Small Business Marketing Tips: TV's Apprentice Continues to Show us Great Examples of Bad Marketing

Debbie LaChusa

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I’m not much of a reality TV fan, but I must admit I’ve gotten sucked into watching The Apprentice. Perhaps it’s because as an entrepreneur I am fascinated by these seemingly intelligent people and their actions and decisions when it comes to business.

Additionally, it seems more often than not the teams are given a task that involves marketing. Having been very disappointed in how the fields of marketing and advertising have typically been represented in fictional television shows, I guess I’m always hopeful reality TV will be more accurate.

So the lure of reality TV and its potential for actually showing marketing in its true light captures me week in and week out. While I’ve rarely been impressed with the job done by the apprentice candidates … and I’m not alone as The Donald and Martha are rarely impressed either … these shows do provide great examples of what not to do.

In this week's edition of Martha Stewart The Apprentice each team was given the task of creating a 30-second video to promote Song Airlines $99 fare from New York to Los Angeles.

They were provided with a cast and crew and access to Song Airlines executives to get all their questions answered.

One of the teams (the winning team) actually did a very nice job on their video, so much so the Song Airlines executives decided to use the video in their marketing campaign.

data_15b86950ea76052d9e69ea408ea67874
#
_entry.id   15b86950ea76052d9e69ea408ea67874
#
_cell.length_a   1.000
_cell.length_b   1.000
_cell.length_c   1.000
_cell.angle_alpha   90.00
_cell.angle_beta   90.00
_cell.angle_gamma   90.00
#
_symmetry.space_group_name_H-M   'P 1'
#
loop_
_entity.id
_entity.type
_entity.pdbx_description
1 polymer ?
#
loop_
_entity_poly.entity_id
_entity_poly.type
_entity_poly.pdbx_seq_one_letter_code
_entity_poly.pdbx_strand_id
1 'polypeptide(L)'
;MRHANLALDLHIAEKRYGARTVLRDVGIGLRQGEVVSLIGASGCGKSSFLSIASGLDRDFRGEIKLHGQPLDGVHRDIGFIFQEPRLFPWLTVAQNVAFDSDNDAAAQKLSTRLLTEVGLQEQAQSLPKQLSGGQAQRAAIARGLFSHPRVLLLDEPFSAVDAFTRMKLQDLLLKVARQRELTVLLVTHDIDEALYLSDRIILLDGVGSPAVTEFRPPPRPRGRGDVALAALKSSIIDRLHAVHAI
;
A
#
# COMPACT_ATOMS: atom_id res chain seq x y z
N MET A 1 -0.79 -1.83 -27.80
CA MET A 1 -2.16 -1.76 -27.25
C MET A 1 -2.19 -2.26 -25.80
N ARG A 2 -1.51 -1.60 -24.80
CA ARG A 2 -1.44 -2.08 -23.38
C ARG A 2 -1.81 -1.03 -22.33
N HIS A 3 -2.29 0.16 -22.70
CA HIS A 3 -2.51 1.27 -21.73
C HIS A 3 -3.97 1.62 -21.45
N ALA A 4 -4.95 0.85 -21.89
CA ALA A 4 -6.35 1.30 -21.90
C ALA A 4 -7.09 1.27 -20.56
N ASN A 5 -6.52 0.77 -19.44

The other team however broke three cardinal rules of marketing:

1) They didn’t speak to their target audience

2) They didn’t feature the company’s brand positioning

3) They didn’t have a single focused message

Let’s look at how these critical mistakes played out.

First, they completely ignored what the Song executives told them about their target audience.

They were told the airline's target audience was baby boomer women in their forties. But rather than conceive a promotional spot that would speak to this audience, they decided instead to run with an idea that they liked and wanted to produce that focused on men and sports.

One of the teammates had this comment after hearing that the airline’s target audience didn’t match up to the video concept he had conceived: “We need to promote the price, the destination and the brand … I’m not worried about the target audience. ”

Ouch! Critical marketing mistake!

Second, they did not focus on the airline’s brand positioning of “High Style, Low Price. ”

In fact, when they had an opportunity to represent this brand positioning at the end of the spot they created, they instead used a play on words that loosely tied in with their sports theme, but did not represent the idea of “high style, low price” at all.

And third, they tried to cram way too much into a 30-second spot.

They took what should have been a simple idea - promoting an airline fare of $99 from New York to Los Angeles - and overcomplicated it, turning it into an ineffective piece of marketing that did not represent the company for which it was created.

In the end, both apprentice candidates on the losing team were sent home. And Martha Stewart and her crew made it very clear how disappointed they were in their performance.

So, while I continue to be disappointed by how marketing is portrayed in the media, at least reality TV is providing good examples of what NOT to do. And that can be as instructional as learning what TO do.

(C) 2005 Debbie LaChusa

Debbie LaChusa created The 10stepmarketing System to make marketing your own business as simple as answering 10 questions. Learn more about this unique, step-by-step system and get a free 10-week Marketing E-Course when you subscribe to the free, weekly 10stepmarketing Ezine at


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